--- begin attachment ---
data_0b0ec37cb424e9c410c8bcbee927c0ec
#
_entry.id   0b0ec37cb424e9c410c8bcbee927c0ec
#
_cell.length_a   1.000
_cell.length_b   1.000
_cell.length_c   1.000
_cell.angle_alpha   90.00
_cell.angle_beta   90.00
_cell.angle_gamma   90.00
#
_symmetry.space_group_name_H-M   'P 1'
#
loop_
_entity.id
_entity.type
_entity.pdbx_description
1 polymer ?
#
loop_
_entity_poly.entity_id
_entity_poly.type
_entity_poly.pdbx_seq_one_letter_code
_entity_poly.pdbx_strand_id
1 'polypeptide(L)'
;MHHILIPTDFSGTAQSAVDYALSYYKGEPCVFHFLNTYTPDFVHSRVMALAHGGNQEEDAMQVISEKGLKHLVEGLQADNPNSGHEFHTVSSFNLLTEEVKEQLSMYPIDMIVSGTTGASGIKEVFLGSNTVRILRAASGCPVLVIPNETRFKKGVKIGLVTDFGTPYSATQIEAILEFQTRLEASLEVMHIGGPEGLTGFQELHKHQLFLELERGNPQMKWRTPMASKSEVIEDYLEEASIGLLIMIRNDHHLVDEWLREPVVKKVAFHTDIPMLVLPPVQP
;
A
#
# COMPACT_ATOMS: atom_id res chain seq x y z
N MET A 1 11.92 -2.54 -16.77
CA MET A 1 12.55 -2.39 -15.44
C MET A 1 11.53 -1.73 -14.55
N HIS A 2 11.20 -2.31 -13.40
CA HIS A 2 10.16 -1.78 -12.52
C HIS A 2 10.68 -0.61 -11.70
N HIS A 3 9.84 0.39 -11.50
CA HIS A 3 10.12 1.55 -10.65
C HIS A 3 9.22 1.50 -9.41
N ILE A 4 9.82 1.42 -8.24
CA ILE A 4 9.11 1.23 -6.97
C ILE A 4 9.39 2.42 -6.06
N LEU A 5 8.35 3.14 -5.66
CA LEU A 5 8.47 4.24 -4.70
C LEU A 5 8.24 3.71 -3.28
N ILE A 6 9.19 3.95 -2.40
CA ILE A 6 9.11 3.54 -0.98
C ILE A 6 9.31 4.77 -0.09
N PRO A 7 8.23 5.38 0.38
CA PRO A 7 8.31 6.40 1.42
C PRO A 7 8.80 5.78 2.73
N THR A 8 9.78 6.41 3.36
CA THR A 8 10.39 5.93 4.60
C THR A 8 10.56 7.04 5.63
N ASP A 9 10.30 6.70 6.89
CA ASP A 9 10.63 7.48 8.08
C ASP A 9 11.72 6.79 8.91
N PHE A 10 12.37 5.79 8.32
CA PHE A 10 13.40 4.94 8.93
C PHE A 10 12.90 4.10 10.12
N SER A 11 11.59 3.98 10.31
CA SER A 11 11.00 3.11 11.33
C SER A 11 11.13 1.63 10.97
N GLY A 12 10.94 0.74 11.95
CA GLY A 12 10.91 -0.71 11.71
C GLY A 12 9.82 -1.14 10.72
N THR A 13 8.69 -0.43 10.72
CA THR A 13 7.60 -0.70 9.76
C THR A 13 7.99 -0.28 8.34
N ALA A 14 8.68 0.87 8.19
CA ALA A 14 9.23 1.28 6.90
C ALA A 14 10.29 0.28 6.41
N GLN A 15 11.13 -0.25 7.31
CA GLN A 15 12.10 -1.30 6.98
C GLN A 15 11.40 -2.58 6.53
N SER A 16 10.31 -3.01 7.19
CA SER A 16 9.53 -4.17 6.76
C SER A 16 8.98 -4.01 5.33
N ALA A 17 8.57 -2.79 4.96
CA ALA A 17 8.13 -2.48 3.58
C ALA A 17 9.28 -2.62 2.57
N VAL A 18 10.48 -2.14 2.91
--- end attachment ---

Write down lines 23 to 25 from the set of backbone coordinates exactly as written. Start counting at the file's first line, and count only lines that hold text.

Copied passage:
_entity_poly.pdbx_seq_one_letter_code
_entity_poly.pdbx_strand_id
1 'polypeptide(L)'